If you have not placed the panels yet, consider opposition ends of the roof to improve 'take' when camping in shady spots

Jim,

Thanks for the ideas. I converted my lights to LED last summer. I have read most of Solar Bob's blog which prodded me to size my wires accordingly based on length to avoid excessive voltage drop.

My planned install will have the panels at opposite ends, as much as possible, on the curb side. Ideally, I would have the HTT parked east to west with the curb side facing south.

I have purchased two adjustable tilt mounts from Rural Power Systems off eBay for $49 shipped each like the one pictured above. They have utility for me beyond tilting such as easy temporary removal and "shimming" to deal with the odd curvature up front. I believe I saved $60 when compared to GP's rebadge. They are to arrive by this weekend; however, we have winter scout camping then.

Building the combiner took a couple of hours, BTW. The Blue Sea ANL fuse block replaced an Xscorpion which I found to be cheaply made. The Blue Sea just fits in the project box.

Hopefully, I will have the panels mounted by the following weekend.
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Old 03-10-2016, 09:46 AM   #47
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I am going to make a revision to the combiner box. I am going to move the ANL fuse block from the box to the refrigerator access compartment to make for easy access to the fuse.

I will have pictures posted on Sunday.
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Old 03-10-2016, 11:34 AM   #48
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I thought that's what you were going to do, when I asked if you were putting in a fuse.
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Old 03-10-2016, 12:18 PM   #49
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Quote:
Originally Posted by klassic View Post
I thought that's what you were going to do, when I asked if you were putting in a fuse.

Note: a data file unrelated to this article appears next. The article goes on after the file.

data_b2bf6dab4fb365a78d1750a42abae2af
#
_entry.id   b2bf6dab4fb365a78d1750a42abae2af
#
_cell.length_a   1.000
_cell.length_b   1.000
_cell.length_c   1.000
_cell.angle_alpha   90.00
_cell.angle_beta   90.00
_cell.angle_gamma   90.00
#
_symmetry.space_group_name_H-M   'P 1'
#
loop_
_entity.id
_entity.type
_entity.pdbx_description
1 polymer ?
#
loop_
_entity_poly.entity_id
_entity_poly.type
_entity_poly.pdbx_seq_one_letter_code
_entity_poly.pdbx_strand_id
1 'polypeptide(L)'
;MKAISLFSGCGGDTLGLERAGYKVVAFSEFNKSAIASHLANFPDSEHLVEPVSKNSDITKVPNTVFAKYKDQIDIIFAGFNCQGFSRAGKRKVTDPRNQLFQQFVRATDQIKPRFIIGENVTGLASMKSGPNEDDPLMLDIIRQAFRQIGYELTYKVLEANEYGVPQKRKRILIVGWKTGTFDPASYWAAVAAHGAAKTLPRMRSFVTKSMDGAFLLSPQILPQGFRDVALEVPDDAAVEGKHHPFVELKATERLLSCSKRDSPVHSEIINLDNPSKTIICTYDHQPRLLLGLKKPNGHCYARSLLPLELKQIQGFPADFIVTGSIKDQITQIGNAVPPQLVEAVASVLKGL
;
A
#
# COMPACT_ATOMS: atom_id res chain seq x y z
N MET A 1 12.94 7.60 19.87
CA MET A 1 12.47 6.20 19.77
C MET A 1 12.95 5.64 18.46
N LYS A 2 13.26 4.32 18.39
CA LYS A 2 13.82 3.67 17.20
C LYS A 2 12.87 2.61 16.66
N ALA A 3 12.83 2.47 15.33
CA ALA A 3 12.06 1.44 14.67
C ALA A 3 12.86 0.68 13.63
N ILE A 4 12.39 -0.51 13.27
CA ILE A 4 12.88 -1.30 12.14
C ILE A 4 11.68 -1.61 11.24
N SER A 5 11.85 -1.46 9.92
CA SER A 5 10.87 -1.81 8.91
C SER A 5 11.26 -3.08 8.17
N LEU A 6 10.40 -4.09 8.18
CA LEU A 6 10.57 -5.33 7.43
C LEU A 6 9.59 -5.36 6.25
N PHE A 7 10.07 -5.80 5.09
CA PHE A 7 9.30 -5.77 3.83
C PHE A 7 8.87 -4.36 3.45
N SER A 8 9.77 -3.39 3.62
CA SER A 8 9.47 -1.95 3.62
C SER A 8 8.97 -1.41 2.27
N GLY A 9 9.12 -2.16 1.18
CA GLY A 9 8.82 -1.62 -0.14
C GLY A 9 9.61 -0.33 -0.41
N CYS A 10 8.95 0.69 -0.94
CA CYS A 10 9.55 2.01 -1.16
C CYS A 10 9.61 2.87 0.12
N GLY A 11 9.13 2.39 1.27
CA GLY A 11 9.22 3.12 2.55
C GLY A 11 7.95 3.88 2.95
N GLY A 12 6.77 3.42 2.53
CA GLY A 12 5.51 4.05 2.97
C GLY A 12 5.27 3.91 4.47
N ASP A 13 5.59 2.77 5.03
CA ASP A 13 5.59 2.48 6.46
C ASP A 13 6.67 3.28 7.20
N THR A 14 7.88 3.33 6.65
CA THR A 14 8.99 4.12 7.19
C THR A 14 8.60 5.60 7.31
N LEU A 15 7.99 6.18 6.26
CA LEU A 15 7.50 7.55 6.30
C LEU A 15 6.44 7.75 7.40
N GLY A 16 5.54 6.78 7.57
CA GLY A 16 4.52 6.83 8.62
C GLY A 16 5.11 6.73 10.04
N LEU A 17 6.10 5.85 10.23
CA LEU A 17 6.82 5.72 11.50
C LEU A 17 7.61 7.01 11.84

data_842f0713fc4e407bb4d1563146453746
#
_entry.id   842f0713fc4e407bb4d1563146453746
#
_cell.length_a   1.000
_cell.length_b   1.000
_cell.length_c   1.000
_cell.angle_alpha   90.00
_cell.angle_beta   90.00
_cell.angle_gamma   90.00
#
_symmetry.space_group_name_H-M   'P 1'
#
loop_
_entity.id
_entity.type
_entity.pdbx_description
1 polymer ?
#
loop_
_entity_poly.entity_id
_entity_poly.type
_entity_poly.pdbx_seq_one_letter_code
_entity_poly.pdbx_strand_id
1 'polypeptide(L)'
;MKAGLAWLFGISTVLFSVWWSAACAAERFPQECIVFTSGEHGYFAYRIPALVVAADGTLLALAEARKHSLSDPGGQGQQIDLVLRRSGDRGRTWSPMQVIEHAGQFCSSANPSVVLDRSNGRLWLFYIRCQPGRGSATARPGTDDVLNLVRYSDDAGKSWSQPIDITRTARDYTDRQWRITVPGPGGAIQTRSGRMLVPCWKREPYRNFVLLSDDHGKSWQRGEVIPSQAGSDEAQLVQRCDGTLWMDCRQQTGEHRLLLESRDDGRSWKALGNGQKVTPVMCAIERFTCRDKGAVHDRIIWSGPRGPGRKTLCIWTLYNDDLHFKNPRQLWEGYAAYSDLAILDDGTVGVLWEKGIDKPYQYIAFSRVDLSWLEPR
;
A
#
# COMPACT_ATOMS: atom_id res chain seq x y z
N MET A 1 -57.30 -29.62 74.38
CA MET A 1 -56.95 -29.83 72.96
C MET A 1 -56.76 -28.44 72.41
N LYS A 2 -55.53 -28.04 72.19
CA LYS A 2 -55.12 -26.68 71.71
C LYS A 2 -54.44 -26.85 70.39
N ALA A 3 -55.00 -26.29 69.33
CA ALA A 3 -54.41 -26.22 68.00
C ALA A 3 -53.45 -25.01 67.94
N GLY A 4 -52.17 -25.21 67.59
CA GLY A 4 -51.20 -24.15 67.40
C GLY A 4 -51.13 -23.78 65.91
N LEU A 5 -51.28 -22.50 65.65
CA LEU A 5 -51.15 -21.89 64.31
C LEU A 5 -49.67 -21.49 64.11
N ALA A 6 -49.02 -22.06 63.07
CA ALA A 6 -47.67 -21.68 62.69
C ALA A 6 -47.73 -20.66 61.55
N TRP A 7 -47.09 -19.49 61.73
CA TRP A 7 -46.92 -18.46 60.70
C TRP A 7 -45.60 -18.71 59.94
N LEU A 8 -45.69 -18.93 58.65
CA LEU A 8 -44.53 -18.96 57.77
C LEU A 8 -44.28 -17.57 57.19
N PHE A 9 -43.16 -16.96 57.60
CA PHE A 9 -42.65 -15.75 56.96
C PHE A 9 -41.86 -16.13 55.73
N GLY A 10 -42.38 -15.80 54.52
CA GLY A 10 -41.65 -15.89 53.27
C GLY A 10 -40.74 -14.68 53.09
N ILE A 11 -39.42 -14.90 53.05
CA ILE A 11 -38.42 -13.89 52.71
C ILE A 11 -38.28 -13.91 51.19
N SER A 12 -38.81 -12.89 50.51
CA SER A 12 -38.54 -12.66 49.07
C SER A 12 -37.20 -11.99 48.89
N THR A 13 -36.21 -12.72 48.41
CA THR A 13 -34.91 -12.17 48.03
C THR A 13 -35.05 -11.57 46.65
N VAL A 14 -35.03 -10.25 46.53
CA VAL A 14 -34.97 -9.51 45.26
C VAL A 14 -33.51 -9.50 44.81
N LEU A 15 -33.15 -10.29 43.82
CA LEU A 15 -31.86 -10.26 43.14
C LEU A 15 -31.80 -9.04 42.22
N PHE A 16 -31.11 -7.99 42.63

I have read that it is recommended to have a fuse between the combiner box and the charge controller to prevent damage to the panels. I initially thought it was clever to put it inside the box. While I am waiting on more parts, I second-guessed the placement and thought it better to have the fuse accessible from the ground.

I have also read that individual fuses for each panel before the combiner box between the panels and charge controller are not required for installations of fewer than three panels wired in parallel. However, individual fuses for each panel before the combiner box are required for installations of three or more panels wired in parallel.

The manufacturer typically provides the fuse rating for each panel on the label. For the fuse between the combiner box and the charge controller for panels wired in parallel, the size is determined multiplying the sum of the Isc (short-circuit current) for each panel by 1.56 and then rounding up to the next size commercially available.

I purchased the 35A fuse because it is the next size commercially available for an ANL fuse block.

For example, the Isc of my 150W panel is 9.08.

Two panel setup:

(9.08+9.08)*1.56=28.32 (and I rounded up to 35A fuse)

I hope this is helpful.
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Old 03-10-2016, 04:20 PM   #50
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This I did not know. I'll end up forgetting your equation when I am ready to start solar.